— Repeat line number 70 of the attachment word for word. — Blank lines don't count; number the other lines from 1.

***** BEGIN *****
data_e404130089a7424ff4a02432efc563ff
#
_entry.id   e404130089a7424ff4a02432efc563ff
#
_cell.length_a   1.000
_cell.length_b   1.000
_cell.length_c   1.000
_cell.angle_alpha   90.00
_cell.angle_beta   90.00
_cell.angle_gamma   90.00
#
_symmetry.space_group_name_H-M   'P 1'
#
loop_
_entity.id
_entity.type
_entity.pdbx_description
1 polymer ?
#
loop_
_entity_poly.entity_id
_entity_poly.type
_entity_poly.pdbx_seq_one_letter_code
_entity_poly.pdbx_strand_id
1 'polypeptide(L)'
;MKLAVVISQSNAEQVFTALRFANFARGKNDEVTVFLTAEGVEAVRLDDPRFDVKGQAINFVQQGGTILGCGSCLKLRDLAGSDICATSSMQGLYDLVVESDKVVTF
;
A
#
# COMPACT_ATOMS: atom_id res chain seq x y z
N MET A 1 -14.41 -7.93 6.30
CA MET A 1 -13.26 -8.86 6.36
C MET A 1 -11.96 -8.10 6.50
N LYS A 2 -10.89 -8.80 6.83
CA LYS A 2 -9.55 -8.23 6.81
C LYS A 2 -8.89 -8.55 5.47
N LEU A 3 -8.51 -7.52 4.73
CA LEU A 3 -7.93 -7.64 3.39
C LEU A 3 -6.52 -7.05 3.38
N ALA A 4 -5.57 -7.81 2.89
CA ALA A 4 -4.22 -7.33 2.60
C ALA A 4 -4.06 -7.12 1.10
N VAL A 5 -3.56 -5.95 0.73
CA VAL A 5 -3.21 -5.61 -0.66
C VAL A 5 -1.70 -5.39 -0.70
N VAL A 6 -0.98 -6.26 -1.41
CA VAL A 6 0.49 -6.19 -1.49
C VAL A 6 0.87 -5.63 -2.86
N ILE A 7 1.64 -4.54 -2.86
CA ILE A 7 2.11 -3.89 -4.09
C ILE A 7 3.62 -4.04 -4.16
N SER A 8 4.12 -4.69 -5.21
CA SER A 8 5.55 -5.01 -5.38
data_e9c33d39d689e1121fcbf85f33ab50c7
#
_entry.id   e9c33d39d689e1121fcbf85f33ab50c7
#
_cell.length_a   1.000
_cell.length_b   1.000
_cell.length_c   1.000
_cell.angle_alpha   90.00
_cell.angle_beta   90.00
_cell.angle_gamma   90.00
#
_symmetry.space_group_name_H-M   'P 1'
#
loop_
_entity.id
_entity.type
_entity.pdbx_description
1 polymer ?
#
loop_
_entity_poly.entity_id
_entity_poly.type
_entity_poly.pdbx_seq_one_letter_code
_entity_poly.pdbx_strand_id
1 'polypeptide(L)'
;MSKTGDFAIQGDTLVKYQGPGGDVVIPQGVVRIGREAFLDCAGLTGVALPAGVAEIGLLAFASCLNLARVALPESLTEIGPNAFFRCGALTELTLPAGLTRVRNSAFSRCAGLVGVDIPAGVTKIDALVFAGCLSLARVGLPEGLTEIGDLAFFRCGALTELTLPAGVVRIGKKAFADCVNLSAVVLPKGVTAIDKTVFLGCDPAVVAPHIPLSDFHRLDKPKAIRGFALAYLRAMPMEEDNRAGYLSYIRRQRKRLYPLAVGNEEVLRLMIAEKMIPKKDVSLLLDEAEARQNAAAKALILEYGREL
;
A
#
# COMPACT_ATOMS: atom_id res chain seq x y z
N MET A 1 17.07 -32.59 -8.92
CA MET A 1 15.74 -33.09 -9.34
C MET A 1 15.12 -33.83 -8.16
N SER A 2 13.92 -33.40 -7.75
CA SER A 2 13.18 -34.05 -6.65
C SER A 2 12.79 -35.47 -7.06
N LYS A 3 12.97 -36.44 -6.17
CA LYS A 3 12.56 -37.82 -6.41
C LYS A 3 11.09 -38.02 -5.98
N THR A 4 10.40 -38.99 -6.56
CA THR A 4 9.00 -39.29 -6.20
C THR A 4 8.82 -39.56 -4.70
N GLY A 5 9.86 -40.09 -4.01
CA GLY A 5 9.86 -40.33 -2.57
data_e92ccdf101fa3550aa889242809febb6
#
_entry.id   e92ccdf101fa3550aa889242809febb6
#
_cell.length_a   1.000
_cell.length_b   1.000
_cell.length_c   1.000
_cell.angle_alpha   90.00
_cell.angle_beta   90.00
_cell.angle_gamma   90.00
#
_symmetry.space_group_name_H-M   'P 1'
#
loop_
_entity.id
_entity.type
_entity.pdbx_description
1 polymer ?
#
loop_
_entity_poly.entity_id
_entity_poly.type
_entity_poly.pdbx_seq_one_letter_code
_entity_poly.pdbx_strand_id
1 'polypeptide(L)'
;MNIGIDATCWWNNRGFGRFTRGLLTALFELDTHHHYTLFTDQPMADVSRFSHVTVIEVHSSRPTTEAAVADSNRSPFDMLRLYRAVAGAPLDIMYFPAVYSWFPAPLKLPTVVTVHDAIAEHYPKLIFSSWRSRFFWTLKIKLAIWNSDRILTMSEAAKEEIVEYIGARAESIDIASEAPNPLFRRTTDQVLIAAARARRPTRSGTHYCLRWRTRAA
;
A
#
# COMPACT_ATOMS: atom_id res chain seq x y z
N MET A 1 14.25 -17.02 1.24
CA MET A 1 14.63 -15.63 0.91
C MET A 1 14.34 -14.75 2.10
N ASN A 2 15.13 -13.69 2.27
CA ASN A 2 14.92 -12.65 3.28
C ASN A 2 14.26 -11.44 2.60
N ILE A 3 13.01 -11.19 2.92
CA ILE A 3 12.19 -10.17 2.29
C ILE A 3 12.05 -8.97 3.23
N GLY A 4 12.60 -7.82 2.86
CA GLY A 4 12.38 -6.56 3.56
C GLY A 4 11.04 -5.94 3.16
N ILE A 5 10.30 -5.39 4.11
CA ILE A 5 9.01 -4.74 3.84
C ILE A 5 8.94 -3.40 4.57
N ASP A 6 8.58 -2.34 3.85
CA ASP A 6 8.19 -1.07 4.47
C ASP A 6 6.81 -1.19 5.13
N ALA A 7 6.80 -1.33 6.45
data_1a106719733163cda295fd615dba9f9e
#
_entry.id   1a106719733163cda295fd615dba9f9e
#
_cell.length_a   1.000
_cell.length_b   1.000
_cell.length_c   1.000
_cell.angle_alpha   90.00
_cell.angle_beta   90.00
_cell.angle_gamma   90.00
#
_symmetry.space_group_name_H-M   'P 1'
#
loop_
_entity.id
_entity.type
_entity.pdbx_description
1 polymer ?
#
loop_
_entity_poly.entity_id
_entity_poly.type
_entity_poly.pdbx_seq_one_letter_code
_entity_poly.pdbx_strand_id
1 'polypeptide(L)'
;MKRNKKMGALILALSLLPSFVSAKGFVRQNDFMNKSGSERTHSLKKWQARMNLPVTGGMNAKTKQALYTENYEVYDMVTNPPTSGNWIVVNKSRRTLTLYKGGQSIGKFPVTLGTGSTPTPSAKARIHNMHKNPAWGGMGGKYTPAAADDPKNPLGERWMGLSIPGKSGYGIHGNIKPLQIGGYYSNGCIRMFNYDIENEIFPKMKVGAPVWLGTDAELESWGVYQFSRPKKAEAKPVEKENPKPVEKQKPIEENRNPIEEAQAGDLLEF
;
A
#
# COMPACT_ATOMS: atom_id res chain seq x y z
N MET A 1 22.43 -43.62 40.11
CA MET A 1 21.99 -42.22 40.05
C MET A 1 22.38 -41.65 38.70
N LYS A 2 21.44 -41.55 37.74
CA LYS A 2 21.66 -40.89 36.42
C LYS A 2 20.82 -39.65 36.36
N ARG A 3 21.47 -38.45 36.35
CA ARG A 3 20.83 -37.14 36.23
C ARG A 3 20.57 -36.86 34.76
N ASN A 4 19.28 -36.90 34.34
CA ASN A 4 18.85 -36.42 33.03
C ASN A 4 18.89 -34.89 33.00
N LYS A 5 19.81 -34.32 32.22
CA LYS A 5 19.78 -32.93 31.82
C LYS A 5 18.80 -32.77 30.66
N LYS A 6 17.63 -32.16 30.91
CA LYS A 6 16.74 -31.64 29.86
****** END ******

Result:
_entity.pdbx_description